More Hartlepool people taking part in NHS clinical trials
More people in Hartlepool and East Durham are taking part in pioneering clinical research trials than ever before, new figures show.
The 2017/18 Research Activity League Table is published today by the National Institute for Health Research (NIHR) Clinical Research Network (CRN).
The table highlights the extent of NHS research taking place in England, and the number of participants being recruited into studies.
Trusts and Clinical Commissioning Groups (CCGs) across the North East have seen a surge in the number of people participating in research trials with a total of 42,450 people getting involved in 1,630 programmes - a rise of 23% from last year.
North Tees and Hartlepool NHS Foundation Trust saw one of the biggest increases in the region, with participation figures almost doubling from 839 to 1,619.
Tees, Esk and Wear Valleys NHS Foundation Trust also increased participation levels to 1,320 people compared to 1,079 last year, a rise of 22%.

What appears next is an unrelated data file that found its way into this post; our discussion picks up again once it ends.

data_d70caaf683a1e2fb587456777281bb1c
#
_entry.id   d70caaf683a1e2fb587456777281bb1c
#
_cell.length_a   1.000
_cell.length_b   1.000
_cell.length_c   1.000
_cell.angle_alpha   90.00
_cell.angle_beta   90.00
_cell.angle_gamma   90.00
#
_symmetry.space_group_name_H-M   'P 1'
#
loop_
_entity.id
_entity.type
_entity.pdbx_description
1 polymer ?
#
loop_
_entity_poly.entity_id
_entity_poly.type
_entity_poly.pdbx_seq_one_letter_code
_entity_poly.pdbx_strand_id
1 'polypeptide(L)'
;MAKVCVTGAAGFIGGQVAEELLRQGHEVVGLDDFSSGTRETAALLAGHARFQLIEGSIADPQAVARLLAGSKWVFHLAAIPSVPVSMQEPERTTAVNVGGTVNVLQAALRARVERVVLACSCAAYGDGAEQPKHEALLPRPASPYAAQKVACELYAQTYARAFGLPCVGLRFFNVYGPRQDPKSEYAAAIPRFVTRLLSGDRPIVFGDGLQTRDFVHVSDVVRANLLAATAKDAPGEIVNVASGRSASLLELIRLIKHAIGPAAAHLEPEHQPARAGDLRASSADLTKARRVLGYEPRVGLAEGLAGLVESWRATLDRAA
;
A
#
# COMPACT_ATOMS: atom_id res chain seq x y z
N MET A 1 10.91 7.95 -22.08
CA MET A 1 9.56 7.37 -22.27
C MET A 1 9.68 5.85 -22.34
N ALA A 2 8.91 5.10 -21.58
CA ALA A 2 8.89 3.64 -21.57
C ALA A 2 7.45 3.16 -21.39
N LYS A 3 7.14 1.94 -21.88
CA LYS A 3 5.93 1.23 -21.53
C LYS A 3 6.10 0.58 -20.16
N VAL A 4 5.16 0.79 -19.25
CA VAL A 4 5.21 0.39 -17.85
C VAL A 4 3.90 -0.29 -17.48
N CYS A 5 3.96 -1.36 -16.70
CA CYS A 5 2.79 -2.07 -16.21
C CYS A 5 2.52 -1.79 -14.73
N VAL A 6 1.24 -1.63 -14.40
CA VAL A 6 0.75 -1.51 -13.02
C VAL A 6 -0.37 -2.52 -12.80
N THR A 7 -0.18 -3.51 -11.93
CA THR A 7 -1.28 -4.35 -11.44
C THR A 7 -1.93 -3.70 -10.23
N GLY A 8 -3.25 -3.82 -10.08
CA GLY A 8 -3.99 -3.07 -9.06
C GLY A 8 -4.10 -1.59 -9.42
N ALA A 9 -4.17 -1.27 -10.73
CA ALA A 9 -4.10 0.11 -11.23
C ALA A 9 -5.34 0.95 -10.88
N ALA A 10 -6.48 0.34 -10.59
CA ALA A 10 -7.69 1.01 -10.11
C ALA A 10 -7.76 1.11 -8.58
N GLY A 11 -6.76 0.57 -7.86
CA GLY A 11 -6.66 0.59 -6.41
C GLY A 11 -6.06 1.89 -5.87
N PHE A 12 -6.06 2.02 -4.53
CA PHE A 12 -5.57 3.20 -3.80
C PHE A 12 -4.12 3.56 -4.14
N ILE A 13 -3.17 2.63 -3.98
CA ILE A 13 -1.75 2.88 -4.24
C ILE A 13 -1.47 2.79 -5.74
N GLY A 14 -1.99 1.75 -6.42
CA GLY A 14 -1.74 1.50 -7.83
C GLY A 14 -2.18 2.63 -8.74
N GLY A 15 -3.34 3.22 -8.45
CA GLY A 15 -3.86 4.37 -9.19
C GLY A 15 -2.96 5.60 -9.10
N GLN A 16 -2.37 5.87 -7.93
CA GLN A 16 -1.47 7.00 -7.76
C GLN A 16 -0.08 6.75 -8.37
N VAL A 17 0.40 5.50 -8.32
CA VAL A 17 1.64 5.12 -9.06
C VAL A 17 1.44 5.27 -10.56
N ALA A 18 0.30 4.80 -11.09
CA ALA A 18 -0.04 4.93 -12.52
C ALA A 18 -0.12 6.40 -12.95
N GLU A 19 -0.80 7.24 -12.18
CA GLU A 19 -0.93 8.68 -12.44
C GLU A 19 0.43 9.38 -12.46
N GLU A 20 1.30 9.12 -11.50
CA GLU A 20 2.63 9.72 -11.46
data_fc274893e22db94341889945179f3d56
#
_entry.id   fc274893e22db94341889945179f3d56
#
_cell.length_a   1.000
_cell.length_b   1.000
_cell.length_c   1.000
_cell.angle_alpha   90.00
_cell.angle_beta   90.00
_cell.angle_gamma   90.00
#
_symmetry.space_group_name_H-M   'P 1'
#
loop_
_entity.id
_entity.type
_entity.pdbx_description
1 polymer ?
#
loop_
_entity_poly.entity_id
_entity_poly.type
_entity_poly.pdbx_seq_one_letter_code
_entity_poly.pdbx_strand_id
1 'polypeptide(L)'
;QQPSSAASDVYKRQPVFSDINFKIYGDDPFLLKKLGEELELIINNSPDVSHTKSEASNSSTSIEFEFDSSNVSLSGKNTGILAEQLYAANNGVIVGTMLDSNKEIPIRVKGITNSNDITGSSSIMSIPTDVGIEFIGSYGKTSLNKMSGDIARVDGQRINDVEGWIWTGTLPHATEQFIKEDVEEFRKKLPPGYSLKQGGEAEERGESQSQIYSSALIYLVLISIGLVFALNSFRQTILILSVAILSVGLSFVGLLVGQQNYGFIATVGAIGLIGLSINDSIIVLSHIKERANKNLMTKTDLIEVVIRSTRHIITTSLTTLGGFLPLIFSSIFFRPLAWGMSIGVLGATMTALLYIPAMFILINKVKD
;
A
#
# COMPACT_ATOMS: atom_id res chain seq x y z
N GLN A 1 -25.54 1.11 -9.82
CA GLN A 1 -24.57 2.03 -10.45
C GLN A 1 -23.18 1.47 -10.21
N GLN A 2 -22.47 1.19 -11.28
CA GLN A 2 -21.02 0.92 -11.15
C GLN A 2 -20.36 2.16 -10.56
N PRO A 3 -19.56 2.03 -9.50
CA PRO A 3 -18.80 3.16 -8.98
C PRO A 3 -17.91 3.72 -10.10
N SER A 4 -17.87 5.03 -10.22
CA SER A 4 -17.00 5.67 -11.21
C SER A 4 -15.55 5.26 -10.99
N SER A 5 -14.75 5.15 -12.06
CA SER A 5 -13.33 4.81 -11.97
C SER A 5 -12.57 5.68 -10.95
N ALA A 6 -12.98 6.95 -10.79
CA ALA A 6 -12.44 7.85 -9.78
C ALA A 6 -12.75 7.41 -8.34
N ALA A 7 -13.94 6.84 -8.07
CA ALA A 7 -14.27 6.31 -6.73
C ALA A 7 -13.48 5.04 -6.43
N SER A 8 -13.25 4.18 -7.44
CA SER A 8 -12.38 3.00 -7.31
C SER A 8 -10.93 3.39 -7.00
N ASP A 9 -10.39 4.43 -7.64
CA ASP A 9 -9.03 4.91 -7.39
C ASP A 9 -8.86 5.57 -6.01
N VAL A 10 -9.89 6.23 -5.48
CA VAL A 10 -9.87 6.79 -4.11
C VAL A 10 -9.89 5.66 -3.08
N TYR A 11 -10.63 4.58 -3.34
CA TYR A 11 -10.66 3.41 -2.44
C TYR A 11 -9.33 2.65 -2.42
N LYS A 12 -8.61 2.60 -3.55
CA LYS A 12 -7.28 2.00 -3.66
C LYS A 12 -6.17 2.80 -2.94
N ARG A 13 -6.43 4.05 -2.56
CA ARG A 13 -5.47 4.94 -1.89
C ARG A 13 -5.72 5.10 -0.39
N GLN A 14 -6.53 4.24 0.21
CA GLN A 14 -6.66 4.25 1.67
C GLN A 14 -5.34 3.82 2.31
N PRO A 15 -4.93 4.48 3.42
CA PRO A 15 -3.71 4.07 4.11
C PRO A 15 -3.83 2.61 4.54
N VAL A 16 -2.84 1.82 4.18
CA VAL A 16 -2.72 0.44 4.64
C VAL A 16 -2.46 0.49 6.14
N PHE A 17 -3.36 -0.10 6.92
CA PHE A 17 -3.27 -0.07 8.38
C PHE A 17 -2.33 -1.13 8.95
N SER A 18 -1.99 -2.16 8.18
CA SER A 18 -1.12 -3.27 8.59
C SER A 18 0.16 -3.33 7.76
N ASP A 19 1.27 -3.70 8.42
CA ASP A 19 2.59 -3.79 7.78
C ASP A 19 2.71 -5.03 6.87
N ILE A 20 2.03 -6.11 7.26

And County Durham and Darlington NHS Foundation Trust saw an increase in studies from 92 to 97 studies, with participation figures jumping from 1,361 to 2,031.
Beth Pickering, research and development facilitator at North Tees and Hartlepool NHS Foundation Trust, said: “We are delighted at the number of patients we have recruited over the last year – it has been one of our most successful years on record.
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“It’s testament to the commitment and dedication our research and development team across the trust have shown.
“Thank you to everyone involved, as well as to patients who have volunteered to take part. Research trials are our way of making improvements so that we are able to give the very best care to patients.”
Professor Stephen Robson, Clinical Director at NIHR Clinical Research Network North East and North Cumbria (CRN NENC), said: “There are lots of research opportunities available to patients across the North East and North Cumbria who are keen to take part in studies.
“We would encourage anyone who has an interest to speak to their GP, hospital doctor or nurse.”
Dr Jonathan Sheffield OBE, chief executive officer of the NIHR Clinical Research Network (CRN) said: “By taking part in life sciences industry studies, patients are participating in new and innovative forms of treatment which will provide evidence for future improved care for all patients.
“The knowledge gained could provide the evidence to license new treatments in the NHS securing healthy lives for future generations.
“Partnerships between the NHS and the life sciences industry bring a range of benefits to the healthcare sector - giving trusts access to new treatments and funding for health research, while also boosting the wider economy each year through the development of cutting edge medical innovations.